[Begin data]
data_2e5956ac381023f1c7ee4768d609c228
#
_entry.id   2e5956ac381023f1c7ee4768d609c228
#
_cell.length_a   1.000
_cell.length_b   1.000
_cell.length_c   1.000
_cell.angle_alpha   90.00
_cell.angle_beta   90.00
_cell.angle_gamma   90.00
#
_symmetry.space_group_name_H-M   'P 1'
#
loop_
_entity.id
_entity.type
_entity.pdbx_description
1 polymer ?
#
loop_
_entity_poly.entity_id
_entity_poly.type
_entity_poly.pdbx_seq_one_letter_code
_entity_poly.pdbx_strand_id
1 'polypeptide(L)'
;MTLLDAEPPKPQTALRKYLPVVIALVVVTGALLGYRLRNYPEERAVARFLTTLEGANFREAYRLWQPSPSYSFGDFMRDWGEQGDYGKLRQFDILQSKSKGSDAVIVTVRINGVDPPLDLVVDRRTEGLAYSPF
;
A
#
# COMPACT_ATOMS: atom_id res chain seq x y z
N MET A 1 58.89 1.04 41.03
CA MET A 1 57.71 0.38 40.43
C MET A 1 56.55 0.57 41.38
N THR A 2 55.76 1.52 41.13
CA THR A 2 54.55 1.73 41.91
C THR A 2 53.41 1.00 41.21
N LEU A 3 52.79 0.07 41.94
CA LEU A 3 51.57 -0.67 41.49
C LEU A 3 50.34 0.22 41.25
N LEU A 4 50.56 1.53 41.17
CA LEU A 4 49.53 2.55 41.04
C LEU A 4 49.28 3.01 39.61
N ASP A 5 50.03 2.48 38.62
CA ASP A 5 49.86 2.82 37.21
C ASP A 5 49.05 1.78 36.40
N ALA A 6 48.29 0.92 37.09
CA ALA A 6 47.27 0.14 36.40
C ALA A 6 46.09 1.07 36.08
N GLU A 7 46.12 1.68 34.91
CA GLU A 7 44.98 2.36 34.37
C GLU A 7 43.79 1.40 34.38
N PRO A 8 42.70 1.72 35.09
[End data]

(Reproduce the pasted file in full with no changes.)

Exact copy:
data_2e5956ac381023f1c7ee4768d609c228
#
_entry.id   2e5956ac381023f1c7ee4768d609c228
#
_cell.length_a   1.000
_cell.length_b   1.000
_cell.length_c   1.000
_cell.angle_alpha   90.00
_cell.angle_beta   90.00
_cell.angle_gamma   90.00
#
_symmetry.space_group_name_H-M   'P 1'
#
loop_
_entity.id
_entity.type
_entity.pdbx_description
1 polymer ?
#
loop_
_entity_poly.entity_id
_entity_poly.type
_entity_poly.pdbx_seq_one_letter_code
_entity_poly.pdbx_strand_id
1 'polypeptide(L)'
;MTLLDAEPPKPQTALRKYLPVVIALVVVTGALLGYRLRNYPEERAVARFLTTLEGANFREAYRLWQPSPSYSFGDFMRDWGEQGDYGKLRQFDILQSKSKGSDAVIVTVRINGVDPPLDLVVDRRTEGLAYSPF
;
A
#
# COMPACT_ATOMS: atom_id res chain seq x y z
N MET A 1 58.89 1.04 41.03
CA MET A 1 57.71 0.38 40.43
C MET A 1 56.55 0.57 41.38
N THR A 2 55.76 1.52 41.13
CA THR A 2 54.55 1.73 41.91
C THR A 2 53.41 1.00 41.21
N LEU A 3 52.79 0.07 41.94
CA LEU A 3 51.57 -0.67 41.49
C LEU A 3 50.34 0.22 41.25
N LEU A 4 50.56 1.53 41.17
CA LEU A 4 49.53 2.55 41.04
C LEU A 4 49.28 3.01 39.61
N ASP A 5 50.03 2.48 38.62
CA ASP A 5 49.86 2.82 37.21
C ASP A 5 49.05 1.78 36.40
N ALA A 6 48.29 0.92 37.09
CA ALA A 6 47.27 0.14 36.40
C ALA A 6 46.09 1.07 36.08
N GLU A 7 46.12 1.68 34.91
CA GLU A 7 44.98 2.36 34.37
C GLU A 7 43.79 1.40 34.38
N PRO A 8 42.70 1.72 35.09